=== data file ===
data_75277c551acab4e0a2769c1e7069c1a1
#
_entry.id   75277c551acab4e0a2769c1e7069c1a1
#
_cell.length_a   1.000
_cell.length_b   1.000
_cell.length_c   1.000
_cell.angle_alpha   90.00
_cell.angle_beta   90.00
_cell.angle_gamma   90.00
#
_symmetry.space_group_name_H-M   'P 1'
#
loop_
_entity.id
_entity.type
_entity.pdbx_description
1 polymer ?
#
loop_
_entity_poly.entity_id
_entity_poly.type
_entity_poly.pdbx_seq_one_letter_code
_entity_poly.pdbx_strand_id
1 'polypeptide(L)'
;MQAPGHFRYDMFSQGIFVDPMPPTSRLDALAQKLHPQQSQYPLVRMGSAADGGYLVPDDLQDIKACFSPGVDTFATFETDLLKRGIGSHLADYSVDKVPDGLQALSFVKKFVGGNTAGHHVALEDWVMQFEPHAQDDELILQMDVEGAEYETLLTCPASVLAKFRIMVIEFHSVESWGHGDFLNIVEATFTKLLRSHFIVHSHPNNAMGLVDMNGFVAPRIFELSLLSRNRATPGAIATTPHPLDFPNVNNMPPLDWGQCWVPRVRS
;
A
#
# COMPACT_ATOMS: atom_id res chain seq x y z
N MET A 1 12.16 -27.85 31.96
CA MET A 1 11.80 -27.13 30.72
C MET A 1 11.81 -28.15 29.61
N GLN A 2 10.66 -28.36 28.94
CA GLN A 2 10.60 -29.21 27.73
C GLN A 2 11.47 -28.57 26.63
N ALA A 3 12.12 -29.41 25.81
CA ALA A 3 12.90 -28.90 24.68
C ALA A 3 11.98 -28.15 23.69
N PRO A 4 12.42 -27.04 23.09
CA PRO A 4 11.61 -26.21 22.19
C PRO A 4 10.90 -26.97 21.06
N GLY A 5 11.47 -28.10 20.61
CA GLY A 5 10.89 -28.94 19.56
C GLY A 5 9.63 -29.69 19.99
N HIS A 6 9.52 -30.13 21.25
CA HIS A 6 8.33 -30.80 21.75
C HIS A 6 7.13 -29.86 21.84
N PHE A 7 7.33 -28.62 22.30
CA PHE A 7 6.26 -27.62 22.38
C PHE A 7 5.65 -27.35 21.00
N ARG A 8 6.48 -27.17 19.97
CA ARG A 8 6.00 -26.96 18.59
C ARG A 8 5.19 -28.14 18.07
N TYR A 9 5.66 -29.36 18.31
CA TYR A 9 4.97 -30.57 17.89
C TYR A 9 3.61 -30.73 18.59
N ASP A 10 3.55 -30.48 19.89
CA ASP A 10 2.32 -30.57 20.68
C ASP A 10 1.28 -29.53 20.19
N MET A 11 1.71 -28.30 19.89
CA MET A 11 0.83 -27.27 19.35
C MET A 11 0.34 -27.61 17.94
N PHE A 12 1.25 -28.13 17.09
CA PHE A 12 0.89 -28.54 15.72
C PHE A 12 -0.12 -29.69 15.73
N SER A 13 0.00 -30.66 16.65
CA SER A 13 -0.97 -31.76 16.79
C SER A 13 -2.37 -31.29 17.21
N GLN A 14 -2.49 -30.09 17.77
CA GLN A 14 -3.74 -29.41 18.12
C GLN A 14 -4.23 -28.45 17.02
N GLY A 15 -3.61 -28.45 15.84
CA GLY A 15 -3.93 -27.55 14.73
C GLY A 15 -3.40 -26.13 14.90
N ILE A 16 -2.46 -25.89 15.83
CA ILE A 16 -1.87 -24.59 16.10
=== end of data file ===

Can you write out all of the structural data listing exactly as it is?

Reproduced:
data_75277c551acab4e0a2769c1e7069c1a1
#
_entry.id   75277c551acab4e0a2769c1e7069c1a1
#
_cell.length_a   1.000
_cell.length_b   1.000
_cell.length_c   1.000
_cell.angle_alpha   90.00
_cell.angle_beta   90.00
_cell.angle_gamma   90.00
#
_symmetry.space_group_name_H-M   'P 1'
#
loop_
_entity.id
_entity.type
_entity.pdbx_description
1 polymer ?
#
loop_
_entity_poly.entity_id
_entity_poly.type
_entity_poly.pdbx_seq_one_letter_code
_entity_poly.pdbx_strand_id
1 'polypeptide(L)'
;MQAPGHFRYDMFSQGIFVDPMPPTSRLDALAQKLHPQQSQYPLVRMGSAADGGYLVPDDLQDIKACFSPGVDTFATFETDLLKRGIGSHLADYSVDKVPDGLQALSFVKKFVGGNTAGHHVALEDWVMQFEPHAQDDELILQMDVEGAEYETLLTCPASVLAKFRIMVIEFHSVESWGHGDFLNIVEATFTKLLRSHFIVHSHPNNAMGLVDMNGFVAPRIFELSLLSRNRATPGAIATTPHPLDFPNVNNMPPLDWGQCWVPRVRS
;
A
#
# COMPACT_ATOMS: atom_id res chain seq x y z
N MET A 1 12.16 -27.85 31.96
CA MET A 1 11.80 -27.13 30.72
C MET A 1 11.81 -28.15 29.61
N GLN A 2 10.66 -28.36 28.94
CA GLN A 2 10.60 -29.21 27.73
C GLN A 2 11.47 -28.57 26.63
N ALA A 3 12.12 -29.41 25.81
CA ALA A 3 12.90 -28.90 24.68
C ALA A 3 11.98 -28.15 23.69
N PRO A 4 12.42 -27.04 23.09
CA PRO A 4 11.61 -26.21 22.19
C PRO A 4 10.90 -26.97 21.06
N GLY A 5 11.47 -28.10 20.61
CA GLY A 5 10.89 -28.94 19.56
C GLY A 5 9.63 -29.69 19.99
N HIS A 6 9.52 -30.13 21.25
CA HIS A 6 8.33 -30.80 21.75
C HIS A 6 7.13 -29.86 21.84
N PHE A 7 7.33 -28.62 22.30
CA PHE A 7 6.26 -27.62 22.38
C PHE A 7 5.65 -27.35 21.00
N ARG A 8 6.48 -27.17 19.97
CA ARG A 8 6.00 -26.96 18.59
C ARG A 8 5.19 -28.14 18.07
N TYR A 9 5.66 -29.36 18.31
CA TYR A 9 4.97 -30.57 17.89
C TYR A 9 3.61 -30.73 18.59
N ASP A 10 3.55 -30.48 19.89
CA ASP A 10 2.32 -30.57 20.68
C ASP A 10 1.28 -29.53 20.19
N MET A 11 1.71 -28.30 19.89
CA MET A 11 0.83 -27.27 19.35
C MET A 11 0.34 -27.61 17.94
N PHE A 12 1.25 -28.13 17.09
CA PHE A 12 0.89 -28.54 15.72
C PHE A 12 -0.12 -29.69 15.73
N SER A 13 0.00 -30.66 16.65
CA SER A 13 -0.97 -31.76 16.79
C SER A 13 -2.37 -31.29 17.21
N GLN A 14 -2.49 -30.09 17.77
CA GLN A 14 -3.74 -29.41 18.12
C GLN A 14 -4.23 -28.45 17.02
N GLY A 15 -3.61 -28.45 15.84
CA GLY A 15 -3.93 -27.55 14.73
C GLY A 15 -3.40 -26.13 14.90
N ILE A 16 -2.46 -25.89 15.83
CA ILE A 16 -1.87 -24.59 16.10